Release date: 5th March 2021
Label: Pure Noise Records
For Fans of: Dashboard Confessional, Jimmy Eat World, Thursday
After a seven-year stop gap, South Dakota four-piece The Spill Canvas return to the studio more or less intact, delivering a trim bunch of tracks in their melodic brand of emo-tinged alternative rock. Their blend of glittery syncopated riffs and soaring vocal harmonies is still present, but smoothed out and repackaged for a more mainstream audience, with lead vocalist Nick Thomas often swapping out his trademark falsettos for a grungier, more accessible snarl with varied results.
In moments, Conduit replicates the heights of records like No Really, I’m Fine, like on ‘Cost’, which nails the hefty chord progressions and melodrama that made The Spill Canvas interesting. The stomping Americana-rock of ‘Calendars’ is pleasant enough too, even if it does feel like it’s been ripped right out of 2009, and ‘Blueprints’ is a likable ode to Thomas’ mother with tasteful use of chimes and strings. But all too often the best ideas are lost in a lackluster performance. ‘Akathisia’, for example, has a potentially barn-burning main riff, but it’s played with about as much oomph as you’d put into folding laundry. Lead single ‘Darkside’ suffers similar issues, worsened by the cartoonish and downright embarrassing vocal scatting from Thomas, spitting more lyrical cliches than you can count on two hands.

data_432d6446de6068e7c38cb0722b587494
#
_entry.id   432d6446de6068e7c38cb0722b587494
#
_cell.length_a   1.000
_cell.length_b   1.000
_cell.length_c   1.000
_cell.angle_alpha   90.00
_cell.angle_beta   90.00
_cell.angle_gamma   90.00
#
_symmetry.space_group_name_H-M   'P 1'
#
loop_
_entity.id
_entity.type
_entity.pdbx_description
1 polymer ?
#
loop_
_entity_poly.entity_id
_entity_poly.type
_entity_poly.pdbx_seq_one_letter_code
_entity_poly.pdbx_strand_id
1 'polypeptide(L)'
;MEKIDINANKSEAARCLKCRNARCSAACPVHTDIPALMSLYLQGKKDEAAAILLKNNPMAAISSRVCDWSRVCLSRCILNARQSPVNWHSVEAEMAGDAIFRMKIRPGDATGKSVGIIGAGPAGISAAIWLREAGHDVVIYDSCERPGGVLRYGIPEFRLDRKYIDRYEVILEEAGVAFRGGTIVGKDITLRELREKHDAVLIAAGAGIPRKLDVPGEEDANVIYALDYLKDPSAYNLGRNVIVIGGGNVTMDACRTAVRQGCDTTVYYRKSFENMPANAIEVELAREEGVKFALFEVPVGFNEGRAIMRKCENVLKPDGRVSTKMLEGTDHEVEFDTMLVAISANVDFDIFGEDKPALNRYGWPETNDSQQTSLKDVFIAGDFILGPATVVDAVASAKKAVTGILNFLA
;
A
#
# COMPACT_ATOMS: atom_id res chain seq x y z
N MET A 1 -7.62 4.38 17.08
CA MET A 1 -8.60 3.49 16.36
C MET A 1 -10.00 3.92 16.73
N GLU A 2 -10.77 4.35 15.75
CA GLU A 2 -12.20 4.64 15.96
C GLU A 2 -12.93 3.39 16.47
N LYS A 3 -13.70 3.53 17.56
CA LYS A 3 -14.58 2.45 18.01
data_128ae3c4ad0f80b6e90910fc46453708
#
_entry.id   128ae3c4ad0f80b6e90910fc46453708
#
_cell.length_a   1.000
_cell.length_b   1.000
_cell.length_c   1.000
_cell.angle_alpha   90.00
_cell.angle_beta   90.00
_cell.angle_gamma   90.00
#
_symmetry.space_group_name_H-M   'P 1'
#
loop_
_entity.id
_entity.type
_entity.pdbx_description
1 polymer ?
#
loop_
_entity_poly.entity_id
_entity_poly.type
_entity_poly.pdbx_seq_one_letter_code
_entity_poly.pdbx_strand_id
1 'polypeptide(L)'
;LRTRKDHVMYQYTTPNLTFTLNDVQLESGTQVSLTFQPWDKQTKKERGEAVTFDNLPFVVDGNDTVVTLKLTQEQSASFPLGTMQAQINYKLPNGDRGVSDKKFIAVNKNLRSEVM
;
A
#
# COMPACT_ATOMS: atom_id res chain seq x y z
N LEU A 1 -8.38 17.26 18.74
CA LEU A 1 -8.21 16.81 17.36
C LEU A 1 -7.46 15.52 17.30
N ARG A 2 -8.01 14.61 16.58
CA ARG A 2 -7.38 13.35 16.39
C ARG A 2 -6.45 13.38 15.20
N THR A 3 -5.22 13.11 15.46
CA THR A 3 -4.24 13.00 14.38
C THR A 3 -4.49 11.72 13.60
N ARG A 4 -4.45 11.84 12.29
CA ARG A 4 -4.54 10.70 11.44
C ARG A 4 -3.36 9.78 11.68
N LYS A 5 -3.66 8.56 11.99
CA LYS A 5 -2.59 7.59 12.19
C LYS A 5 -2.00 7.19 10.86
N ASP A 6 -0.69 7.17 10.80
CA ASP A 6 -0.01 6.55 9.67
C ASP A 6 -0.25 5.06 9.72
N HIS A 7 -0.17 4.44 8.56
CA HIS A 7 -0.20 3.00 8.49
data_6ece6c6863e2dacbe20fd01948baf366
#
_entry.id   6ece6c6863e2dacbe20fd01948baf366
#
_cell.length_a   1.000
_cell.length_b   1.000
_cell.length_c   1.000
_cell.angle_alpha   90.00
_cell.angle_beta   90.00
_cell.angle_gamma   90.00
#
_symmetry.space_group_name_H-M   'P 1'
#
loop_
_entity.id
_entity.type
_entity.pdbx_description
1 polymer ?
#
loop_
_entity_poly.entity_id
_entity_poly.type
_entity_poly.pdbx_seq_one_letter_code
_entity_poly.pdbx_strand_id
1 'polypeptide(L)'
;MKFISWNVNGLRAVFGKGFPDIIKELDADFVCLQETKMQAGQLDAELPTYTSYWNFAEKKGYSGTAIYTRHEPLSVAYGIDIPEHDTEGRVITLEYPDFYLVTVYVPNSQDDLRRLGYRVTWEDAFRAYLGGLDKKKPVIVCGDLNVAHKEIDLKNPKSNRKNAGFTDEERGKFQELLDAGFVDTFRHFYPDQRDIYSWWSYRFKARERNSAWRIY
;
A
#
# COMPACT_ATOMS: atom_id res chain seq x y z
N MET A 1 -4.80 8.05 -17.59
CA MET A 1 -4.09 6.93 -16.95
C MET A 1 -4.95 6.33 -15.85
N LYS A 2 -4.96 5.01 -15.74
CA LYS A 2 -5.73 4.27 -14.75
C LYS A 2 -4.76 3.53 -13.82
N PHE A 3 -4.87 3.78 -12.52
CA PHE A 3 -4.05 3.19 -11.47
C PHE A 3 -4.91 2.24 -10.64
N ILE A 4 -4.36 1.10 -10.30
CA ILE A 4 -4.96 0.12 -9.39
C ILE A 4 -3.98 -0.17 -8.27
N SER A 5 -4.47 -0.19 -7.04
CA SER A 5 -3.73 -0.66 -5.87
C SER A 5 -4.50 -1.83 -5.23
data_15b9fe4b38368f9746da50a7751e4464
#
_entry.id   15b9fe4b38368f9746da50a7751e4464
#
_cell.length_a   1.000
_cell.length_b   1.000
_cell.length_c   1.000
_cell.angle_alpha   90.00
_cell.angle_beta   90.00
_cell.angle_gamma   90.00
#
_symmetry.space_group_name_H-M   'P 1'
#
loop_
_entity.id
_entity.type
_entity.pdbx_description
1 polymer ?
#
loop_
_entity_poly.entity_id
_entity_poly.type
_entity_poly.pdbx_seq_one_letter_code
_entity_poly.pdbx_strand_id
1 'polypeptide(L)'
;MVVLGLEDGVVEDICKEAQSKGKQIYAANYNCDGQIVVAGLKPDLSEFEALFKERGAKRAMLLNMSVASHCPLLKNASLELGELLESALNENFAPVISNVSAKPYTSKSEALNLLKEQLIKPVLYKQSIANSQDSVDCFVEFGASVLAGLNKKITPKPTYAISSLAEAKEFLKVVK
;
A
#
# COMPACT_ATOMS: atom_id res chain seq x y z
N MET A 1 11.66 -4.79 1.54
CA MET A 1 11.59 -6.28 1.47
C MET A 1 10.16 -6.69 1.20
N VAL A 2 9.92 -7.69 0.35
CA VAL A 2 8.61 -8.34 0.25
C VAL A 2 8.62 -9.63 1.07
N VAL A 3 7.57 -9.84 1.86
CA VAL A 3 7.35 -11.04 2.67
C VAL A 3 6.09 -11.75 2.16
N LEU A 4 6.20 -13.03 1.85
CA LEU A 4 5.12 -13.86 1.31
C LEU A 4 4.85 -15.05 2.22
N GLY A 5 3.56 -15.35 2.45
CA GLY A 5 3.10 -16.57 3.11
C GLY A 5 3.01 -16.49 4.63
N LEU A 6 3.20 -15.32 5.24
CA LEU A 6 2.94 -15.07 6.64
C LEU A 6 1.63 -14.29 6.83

Despite hitting a decent peak around the middle of the tracklist, Conduit is a mixed bag, to say the least. It might satisfy some hardcore fans but it’s unlikely to bring in any new ones. The album contains some real depth in the subjects it explores, but it’s delivered with little to no conviction and with the lyrical clunk of a C-tier red-state radio-rock band. The versatility that the band showed they had in the late ‘00s is hinted at, but is hard to find amongst the yarling, sanitary, emo-flavoured wallpaper of this record.
Reccomended Track: Cost